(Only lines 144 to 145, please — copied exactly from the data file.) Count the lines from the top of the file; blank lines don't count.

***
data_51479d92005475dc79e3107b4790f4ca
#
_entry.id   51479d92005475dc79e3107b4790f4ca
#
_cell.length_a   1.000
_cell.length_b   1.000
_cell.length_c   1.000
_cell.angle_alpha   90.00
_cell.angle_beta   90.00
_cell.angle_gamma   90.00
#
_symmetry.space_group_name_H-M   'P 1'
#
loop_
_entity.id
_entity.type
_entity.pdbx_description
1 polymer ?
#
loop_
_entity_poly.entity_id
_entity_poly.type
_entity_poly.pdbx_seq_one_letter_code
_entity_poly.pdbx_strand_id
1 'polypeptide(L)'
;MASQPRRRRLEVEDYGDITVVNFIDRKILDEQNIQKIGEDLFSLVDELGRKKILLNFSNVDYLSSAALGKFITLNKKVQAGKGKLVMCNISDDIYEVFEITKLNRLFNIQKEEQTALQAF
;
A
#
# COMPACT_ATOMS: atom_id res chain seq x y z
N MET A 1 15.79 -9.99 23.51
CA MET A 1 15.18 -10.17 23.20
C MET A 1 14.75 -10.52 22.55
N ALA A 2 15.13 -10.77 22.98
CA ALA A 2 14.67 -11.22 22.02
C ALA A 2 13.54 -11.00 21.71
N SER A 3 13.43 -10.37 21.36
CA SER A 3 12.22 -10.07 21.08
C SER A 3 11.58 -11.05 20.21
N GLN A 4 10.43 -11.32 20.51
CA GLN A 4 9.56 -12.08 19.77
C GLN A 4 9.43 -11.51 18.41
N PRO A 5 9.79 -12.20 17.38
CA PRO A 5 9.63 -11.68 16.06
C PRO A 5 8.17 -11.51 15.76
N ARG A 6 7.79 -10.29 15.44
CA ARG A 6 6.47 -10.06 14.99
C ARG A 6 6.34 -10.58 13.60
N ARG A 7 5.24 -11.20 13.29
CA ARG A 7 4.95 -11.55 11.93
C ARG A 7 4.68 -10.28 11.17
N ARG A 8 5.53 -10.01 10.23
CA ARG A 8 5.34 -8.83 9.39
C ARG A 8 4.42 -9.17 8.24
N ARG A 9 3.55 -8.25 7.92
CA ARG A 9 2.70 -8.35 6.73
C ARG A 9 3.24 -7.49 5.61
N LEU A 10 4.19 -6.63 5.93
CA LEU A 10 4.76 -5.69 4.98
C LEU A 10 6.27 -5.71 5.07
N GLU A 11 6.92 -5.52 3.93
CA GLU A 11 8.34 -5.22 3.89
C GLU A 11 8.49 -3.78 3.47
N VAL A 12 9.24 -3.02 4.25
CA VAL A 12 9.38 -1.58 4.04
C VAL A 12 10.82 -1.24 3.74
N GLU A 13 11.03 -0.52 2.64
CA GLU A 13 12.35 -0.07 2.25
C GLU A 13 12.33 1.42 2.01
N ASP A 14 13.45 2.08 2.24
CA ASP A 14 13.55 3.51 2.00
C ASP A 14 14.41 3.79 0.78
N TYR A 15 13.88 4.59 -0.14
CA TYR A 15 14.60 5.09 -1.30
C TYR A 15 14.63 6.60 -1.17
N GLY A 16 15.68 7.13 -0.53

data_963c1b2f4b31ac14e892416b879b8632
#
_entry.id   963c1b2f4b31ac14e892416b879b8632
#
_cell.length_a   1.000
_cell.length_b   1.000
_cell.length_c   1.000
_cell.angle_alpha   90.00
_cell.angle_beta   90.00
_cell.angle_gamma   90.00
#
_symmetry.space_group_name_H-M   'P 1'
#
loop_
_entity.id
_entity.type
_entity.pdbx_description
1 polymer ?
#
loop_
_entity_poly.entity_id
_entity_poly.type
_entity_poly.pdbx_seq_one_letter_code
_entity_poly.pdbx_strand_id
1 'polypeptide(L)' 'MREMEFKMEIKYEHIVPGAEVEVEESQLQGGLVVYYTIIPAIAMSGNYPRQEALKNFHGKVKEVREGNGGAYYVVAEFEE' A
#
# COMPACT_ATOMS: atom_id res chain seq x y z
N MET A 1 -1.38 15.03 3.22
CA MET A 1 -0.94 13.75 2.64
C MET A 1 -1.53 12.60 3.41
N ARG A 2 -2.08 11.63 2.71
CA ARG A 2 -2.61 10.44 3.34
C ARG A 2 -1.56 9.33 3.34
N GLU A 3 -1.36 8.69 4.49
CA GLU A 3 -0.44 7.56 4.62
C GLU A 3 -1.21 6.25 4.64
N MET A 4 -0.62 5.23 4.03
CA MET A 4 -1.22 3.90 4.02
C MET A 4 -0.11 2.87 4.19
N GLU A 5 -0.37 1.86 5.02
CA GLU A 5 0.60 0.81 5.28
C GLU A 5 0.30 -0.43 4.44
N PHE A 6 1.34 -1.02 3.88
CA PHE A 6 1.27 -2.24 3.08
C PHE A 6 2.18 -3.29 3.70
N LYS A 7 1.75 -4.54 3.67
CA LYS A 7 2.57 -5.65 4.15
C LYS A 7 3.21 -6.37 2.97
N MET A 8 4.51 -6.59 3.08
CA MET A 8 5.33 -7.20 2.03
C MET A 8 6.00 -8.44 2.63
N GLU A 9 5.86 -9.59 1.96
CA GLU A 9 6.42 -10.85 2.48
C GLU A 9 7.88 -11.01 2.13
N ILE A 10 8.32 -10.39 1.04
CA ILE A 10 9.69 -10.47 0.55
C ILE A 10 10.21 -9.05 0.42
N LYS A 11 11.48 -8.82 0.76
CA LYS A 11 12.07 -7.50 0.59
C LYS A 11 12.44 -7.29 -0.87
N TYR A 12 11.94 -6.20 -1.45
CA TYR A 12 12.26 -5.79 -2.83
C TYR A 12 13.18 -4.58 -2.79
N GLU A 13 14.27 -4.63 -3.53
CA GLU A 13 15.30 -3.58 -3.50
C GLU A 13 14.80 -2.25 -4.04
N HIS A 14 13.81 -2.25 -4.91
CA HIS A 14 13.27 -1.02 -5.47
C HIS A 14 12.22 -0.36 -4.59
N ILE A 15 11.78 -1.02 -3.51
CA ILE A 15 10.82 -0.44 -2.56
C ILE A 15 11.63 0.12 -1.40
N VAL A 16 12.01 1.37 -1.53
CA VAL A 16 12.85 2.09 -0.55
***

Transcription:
CA HIS A 14 13.27 -1.02 -5.47
C HIS A 14 12.22 -0.36 -4.59